We got underway early, leaving the Waccamah River behind us. Alongside the ICW we found houses like this one. This home just stood out against the others. Why? Crazy downhill fence, twisty walkway? Sawgrass? 2nd level stairway? The palm trees? Or does it all work together?
Then I passed this 27′ trailerable Nimble Kodiak motorsailer. Interesting little boat. Here is a link to a random 2002 Nimble Kodiak for sale on Yachtworld.com
We passed the “Sombrero thing” that I could not quite figure out what this place was on our way down the ICW. Now we are heading back and I still have not looked it up.
We passed the Myrtlewood golf course right on the ICW. I’m thinking how many boats get hit with golf balls?
We also passed a home or restaurant that had all these HUGE ocean buoys all around their lot. I love red buoys and green cans but I’m not sure I’d want them as yard ornaments?
Then we came to “Little River Inlet”. You can’t miss it because it has this commercial fishing boat marking the entrance off the ICW.
Kelly & I recall this inlet as one that we ducked into on our old sailboat, Skull & Swords. We were getting beaten up in a storm off Cape Fear and the moment we tucked into Little River Inlet it provided us with a place to anchor for the night.
The ebbing current was running strong as we never hit 11 kts.
As you twist your way out to sea be careful of the floating steel drums that are just outside the channel.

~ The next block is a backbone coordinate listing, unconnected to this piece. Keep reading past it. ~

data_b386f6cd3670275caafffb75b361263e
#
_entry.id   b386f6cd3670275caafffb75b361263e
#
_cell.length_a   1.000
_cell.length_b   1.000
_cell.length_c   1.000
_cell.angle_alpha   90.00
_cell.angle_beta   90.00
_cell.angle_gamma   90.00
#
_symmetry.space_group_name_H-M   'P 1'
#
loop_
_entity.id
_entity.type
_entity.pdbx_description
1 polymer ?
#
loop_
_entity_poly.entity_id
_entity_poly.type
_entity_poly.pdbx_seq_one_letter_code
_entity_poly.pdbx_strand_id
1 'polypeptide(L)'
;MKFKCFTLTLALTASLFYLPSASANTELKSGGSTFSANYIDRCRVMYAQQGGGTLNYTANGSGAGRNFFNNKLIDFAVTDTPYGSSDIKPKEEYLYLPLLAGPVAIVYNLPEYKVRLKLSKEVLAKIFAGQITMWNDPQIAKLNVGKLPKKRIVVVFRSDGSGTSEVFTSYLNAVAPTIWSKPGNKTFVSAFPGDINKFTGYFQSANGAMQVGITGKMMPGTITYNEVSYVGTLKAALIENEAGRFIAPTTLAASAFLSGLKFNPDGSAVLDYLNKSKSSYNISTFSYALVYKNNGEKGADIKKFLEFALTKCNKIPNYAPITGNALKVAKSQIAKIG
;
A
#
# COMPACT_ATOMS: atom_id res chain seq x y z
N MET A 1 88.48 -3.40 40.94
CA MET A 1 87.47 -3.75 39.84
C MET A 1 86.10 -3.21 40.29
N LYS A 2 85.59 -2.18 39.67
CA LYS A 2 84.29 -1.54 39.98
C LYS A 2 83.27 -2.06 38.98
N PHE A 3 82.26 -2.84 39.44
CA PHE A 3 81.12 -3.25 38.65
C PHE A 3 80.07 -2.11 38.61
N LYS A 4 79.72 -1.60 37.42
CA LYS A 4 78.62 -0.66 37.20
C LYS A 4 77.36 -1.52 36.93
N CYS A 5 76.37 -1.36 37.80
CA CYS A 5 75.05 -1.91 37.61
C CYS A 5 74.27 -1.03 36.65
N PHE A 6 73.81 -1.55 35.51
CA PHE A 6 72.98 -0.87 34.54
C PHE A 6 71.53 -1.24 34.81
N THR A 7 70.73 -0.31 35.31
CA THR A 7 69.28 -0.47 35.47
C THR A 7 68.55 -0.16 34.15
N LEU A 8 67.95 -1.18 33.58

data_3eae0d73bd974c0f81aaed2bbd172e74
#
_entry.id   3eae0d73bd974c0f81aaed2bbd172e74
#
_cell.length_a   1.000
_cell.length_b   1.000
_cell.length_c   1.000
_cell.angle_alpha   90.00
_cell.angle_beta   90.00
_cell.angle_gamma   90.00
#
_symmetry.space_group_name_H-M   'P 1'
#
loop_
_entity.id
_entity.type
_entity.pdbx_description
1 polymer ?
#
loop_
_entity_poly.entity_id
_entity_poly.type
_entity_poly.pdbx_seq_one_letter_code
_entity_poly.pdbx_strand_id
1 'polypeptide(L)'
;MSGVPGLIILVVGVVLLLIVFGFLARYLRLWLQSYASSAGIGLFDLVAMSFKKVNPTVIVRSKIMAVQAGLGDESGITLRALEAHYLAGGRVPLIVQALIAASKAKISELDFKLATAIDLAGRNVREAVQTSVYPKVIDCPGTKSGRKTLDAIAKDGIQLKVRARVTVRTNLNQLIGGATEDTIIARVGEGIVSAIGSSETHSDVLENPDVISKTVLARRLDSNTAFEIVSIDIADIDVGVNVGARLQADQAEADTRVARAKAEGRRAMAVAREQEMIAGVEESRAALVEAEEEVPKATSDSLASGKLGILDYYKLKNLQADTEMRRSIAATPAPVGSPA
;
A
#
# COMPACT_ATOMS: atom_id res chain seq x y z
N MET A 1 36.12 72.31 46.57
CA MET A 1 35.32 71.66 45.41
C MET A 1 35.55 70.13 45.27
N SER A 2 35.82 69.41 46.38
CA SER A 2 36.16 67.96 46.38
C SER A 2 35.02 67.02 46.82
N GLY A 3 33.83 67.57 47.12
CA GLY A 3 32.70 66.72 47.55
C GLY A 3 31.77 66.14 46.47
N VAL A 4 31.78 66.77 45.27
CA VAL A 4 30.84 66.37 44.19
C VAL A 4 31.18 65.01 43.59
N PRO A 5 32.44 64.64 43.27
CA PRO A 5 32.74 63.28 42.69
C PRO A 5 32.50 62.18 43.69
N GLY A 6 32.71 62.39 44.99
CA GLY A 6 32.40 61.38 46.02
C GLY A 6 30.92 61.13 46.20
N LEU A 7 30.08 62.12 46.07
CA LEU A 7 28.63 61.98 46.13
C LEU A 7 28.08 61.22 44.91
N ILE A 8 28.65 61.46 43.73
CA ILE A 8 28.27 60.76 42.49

Little River Inlet twists a sinuous path to the ocean.
The strong outflow created a distinct boundry between the brown, full of sediment water rushing out and the green water off the coast of NC.
Friends of ours, Jimmy and Wende had just taken their fishing boat out of Lockwood Folly Inlet and were chatting with us on the VHF. I had to raise my 45 degree lowered antennas to the upright position to get better reception. On the ICW you must lower your antennas to fit under low bridges. The reduced reception does not matter as you are really just communicating with a passing boat or a marina that you are next to. They were quick to end the call reminding me to put my antennas back up, which I just did after writing that 😉
The inlet they came out of might scare anyone who looks at it on the charts. When you see a bunch of shipwrecks dotting the inlet it might be telling you something about the inlet.
We had planned to go offshore at Little River Inlet and run the 25 or so km to Cape Fear. However once we were outside we were enjoying making over 9 kts.
We decided to see if we could find a way through Frying Pan Shoals rather than around them. I spent some time plotting a course that in the end had us seeing 8.7′ at the lowest. Normally we would simply plot a course around Frying Pan Shoals but the added distance could mean a nighttime arrival. A check of the tides showed that we were not going to get much of a lift from the tide.
The swell presented a bit of a challenge as well. Ocean swell can push a boat closer to the sea bottom when you slide into the trough of a swell. The swell also can cause “breakers” (think breaking wave tops) where the shoals are shallow. Today however, as we cautiously motored over the shoals our path was uneventful. If you want to cross the shoal there is a path that lies about 3 nautical miles off the point of Bald Head Island. Just take your draft and everything else into consideration before you attempt.
Once we rounded Cape Fear we were making good progress toward Masonboro Inlet and Wrightsville Beach. You can see on our iPad navigation app the boat icon that is us, a black dotted track line that is where we were as well as the magenta 3 mile offshore dashed line.
Once inside the inlet we quickly anchored up and watched the sun go down
While the sun was setting the full moon was already up.
OK, it’s not technically a full moon but 98.8% is close enough. Tomorrow we’ll have a full moon.